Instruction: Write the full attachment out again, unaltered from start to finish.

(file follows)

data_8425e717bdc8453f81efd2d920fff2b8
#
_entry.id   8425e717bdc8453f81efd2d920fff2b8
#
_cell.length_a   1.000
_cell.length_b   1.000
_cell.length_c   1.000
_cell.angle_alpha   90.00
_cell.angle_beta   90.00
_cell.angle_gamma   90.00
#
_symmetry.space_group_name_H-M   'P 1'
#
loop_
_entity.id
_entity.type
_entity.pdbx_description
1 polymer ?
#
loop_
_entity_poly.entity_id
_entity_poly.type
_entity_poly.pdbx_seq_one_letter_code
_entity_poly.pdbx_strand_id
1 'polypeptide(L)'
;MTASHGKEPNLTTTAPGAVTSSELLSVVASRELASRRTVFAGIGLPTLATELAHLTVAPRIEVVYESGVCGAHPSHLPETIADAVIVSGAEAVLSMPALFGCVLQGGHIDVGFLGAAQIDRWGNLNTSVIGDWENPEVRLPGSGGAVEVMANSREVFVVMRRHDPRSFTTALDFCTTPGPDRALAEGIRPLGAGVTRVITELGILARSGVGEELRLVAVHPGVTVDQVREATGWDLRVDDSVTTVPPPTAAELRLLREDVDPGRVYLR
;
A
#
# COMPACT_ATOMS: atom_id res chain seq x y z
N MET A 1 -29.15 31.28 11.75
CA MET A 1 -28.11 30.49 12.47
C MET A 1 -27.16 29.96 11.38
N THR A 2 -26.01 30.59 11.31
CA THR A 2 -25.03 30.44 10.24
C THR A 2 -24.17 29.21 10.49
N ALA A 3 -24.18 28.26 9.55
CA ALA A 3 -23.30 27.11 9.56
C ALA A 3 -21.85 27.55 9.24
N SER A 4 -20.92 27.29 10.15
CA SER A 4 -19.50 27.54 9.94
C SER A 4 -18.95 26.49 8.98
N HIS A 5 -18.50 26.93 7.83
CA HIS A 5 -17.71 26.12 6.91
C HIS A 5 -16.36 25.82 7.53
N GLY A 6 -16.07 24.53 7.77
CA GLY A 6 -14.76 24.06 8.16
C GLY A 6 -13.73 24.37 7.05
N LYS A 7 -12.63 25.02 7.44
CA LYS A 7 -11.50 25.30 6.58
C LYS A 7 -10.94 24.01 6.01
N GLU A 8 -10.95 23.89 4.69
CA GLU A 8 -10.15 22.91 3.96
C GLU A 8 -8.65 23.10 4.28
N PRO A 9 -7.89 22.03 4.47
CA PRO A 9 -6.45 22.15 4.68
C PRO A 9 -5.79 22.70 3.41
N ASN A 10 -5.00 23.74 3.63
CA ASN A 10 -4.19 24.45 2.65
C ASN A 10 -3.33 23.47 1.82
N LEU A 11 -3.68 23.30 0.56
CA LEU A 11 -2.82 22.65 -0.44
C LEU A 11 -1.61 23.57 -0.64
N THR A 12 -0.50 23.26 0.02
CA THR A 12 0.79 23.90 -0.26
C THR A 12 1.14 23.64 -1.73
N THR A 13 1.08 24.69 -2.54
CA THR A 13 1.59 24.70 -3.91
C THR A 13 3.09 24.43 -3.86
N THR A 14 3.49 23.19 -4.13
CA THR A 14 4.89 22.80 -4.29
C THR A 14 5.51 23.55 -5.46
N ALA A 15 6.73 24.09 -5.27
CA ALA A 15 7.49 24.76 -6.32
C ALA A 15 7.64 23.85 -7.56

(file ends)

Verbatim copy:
data_8425e717bdc8453f81efd2d920fff2b8
#
_entry.id   8425e717bdc8453f81efd2d920fff2b8
#
_cell.length_a   1.000
_cell.length_b   1.000
_cell.length_c   1.000
_cell.angle_alpha   90.00
_cell.angle_beta   90.00
_cell.angle_gamma   90.00
#
_symmetry.space_group_name_H-M   'P 1'
#
loop_
_entity.id
_entity.type
_entity.pdbx_description
1 polymer ?
#
loop_
_entity_poly.entity_id
_entity_poly.type
_entity_poly.pdbx_seq_one_letter_code
_entity_poly.pdbx_strand_id
1 'polypeptide(L)'
;MTASHGKEPNLTTTAPGAVTSSELLSVVASRELASRRTVFAGIGLPTLATELAHLTVAPRIEVVYESGVCGAHPSHLPETIADAVIVSGAEAVLSMPALFGCVLQGGHIDVGFLGAAQIDRWGNLNTSVIGDWENPEVRLPGSGGAVEVMANSREVFVVMRRHDPRSFTTALDFCTTPGPDRALAEGIRPLGAGVTRVITELGILARSGVGEELRLVAVHPGVTVDQVREATGWDLRVDDSVTTVPPPTAAELRLLREDVDPGRVYLR
;
A
#
# COMPACT_ATOMS: atom_id res chain seq x y z
N MET A 1 -29.15 31.28 11.75
CA MET A 1 -28.11 30.49 12.47
C MET A 1 -27.16 29.96 11.38
N THR A 2 -26.01 30.59 11.31
CA THR A 2 -25.03 30.44 10.24
C THR A 2 -24.17 29.21 10.49
N ALA A 3 -24.18 28.26 9.55
CA ALA A 3 -23.30 27.11 9.56
C ALA A 3 -21.85 27.55 9.24
N SER A 4 -20.92 27.29 10.15
CA SER A 4 -19.50 27.54 9.94
C SER A 4 -18.95 26.49 8.98
N HIS A 5 -18.50 26.93 7.83
CA HIS A 5 -17.71 26.12 6.91
C HIS A 5 -16.36 25.82 7.53
N GLY A 6 -16.07 24.53 7.77
CA GLY A 6 -14.76 24.06 8.16
C GLY A 6 -13.73 24.37 7.05
N LYS A 7 -12.63 25.02 7.44
CA LYS A 7 -11.50 25.30 6.58
C LYS A 7 -10.94 24.01 6.01
N GLU A 8 -10.95 23.89 4.69
CA GLU A 8 -10.15 22.91 3.96
C GLU A 8 -8.65 23.10 4.28
N PRO A 9 -7.89 22.03 4.47
CA PRO A 9 -6.45 22.15 4.68
C PRO A 9 -5.79 22.70 3.41
N ASN A 10 -5.00 23.74 3.63
CA ASN A 10 -4.19 24.45 2.65
C ASN A 10 -3.33 23.47 1.82
N LEU A 11 -3.68 23.30 0.56
CA LEU A 11 -2.82 22.65 -0.44
C LEU A 11 -1.61 23.57 -0.64
N THR A 12 -0.50 23.26 0.02
CA THR A 12 0.79 23.90 -0.26
C THR A 12 1.14 23.64 -1.73
N THR A 13 1.08 24.69 -2.54
CA THR A 13 1.59 24.70 -3.91
C THR A 13 3.09 24.43 -3.86
N THR A 14 3.49 23.19 -4.13
CA THR A 14 4.89 22.80 -4.29
C THR A 14 5.51 23.55 -5.46
N ALA A 15 6.73 24.09 -5.27
CA ALA A 15 7.49 24.76 -6.32
C ALA A 15 7.64 23.85 -7.56